When some Walmart Inc. store workers want to apply for a higher-paying management role, the company fits them with a $250 virtual reality headset to see if they are the right candidate for the job. It's part of a selection process to find middle managers, watching how workers respond in VR to an angry shopper, a messy aisle or an underperforming worker.
So far, 10,000 employees have undergone the VR test as part of an initiative to identify potential high performers and cut back the overall number of managers in each store. This is part of a larger plan to change how many higher paid managers are overseeing teams and to give its frontline workers more decision-making power in their jobs.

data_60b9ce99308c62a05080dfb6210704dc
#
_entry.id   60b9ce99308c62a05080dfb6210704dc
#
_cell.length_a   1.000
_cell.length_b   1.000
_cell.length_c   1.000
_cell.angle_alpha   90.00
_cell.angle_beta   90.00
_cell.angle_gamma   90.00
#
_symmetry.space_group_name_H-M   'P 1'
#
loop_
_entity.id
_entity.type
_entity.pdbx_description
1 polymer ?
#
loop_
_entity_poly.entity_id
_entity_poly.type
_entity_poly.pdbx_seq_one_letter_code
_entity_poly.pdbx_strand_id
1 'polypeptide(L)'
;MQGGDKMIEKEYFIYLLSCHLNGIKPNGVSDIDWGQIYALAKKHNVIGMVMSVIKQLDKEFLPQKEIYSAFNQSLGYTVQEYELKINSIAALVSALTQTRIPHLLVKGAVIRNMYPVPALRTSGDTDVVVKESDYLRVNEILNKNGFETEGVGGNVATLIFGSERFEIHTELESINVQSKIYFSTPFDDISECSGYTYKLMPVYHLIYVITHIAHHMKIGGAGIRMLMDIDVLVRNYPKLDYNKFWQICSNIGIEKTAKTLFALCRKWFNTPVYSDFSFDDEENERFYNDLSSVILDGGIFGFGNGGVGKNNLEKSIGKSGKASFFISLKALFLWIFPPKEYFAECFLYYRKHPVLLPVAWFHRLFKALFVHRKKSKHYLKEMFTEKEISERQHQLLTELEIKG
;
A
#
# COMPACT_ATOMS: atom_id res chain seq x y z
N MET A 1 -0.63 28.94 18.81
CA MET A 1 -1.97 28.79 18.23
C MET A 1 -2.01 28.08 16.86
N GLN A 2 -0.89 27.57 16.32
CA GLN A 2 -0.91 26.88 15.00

VR is a "touchpoint in our selection process. It's not a disqualifier," or a mandatory part of the promotion process, according to Beth Nagel, Walmart human resources market manager for the Pittsburgh area. For example, a 12-year veteran of a store in Pennsylvania got a promotion to team leader and a 10% raise after taking the VR assessment.
VR isn't being used to demote people who may be underperforming, a Walmart spokeswoman said. "We're only using it in four roles and it is only being used for selection for those four roles. Further, it is just one data point and is not being used to cull the applicant pool at all."